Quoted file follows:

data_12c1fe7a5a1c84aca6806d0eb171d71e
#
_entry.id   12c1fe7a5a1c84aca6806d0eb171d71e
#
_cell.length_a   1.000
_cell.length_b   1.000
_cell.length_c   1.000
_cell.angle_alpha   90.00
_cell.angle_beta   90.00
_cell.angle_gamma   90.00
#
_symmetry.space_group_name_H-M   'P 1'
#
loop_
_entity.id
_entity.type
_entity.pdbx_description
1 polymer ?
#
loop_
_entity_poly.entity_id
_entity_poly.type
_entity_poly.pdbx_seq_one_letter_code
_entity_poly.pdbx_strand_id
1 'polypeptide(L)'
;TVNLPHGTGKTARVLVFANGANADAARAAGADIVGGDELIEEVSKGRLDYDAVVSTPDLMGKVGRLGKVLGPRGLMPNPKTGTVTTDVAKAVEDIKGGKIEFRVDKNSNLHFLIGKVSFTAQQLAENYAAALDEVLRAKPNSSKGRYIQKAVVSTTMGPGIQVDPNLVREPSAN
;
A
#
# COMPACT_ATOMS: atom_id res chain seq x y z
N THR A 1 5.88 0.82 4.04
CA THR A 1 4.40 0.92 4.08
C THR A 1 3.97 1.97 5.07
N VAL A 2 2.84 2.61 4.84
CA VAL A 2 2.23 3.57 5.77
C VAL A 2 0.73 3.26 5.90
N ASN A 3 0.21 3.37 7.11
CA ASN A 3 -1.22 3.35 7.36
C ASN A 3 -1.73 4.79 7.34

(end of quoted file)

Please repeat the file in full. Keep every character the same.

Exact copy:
data_12c1fe7a5a1c84aca6806d0eb171d71e
#
_entry.id   12c1fe7a5a1c84aca6806d0eb171d71e
#
_cell.length_a   1.000
_cell.length_b   1.000
_cell.length_c   1.000
_cell.angle_alpha   90.00
_cell.angle_beta   90.00
_cell.angle_gamma   90.00
#
_symmetry.space_group_name_H-M   'P 1'
#
loop_
_entity.id
_entity.type
_entity.pdbx_description
1 polymer ?
#
loop_
_entity_poly.entity_id
_entity_poly.type
_entity_poly.pdbx_seq_one_letter_code
_entity_poly.pdbx_strand_id
1 'polypeptide(L)'
;TVNLPHGTGKTARVLVFANGANADAARAAGADIVGGDELIEEVSKGRLDYDAVVSTPDLMGKVGRLGKVLGPRGLMPNPKTGTVTTDVAKAVEDIKGGKIEFRVDKNSNLHFLIGKVSFTAQQLAENYAAALDEVLRAKPNSSKGRYIQKAVVSTTMGPGIQVDPNLVREPSAN
;
A
#
# COMPACT_ATOMS: atom_id res chain seq x y z
N THR A 1 5.88 0.82 4.04
CA THR A 1 4.40 0.92 4.08
C THR A 1 3.97 1.97 5.07
N VAL A 2 2.84 2.61 4.84
CA VAL A 2 2.23 3.57 5.77
C VAL A 2 0.73 3.26 5.90
N ASN A 3 0.21 3.37 7.11
CA ASN A 3 -1.22 3.35 7.36
C ASN A 3 -1.73 4.79 7.34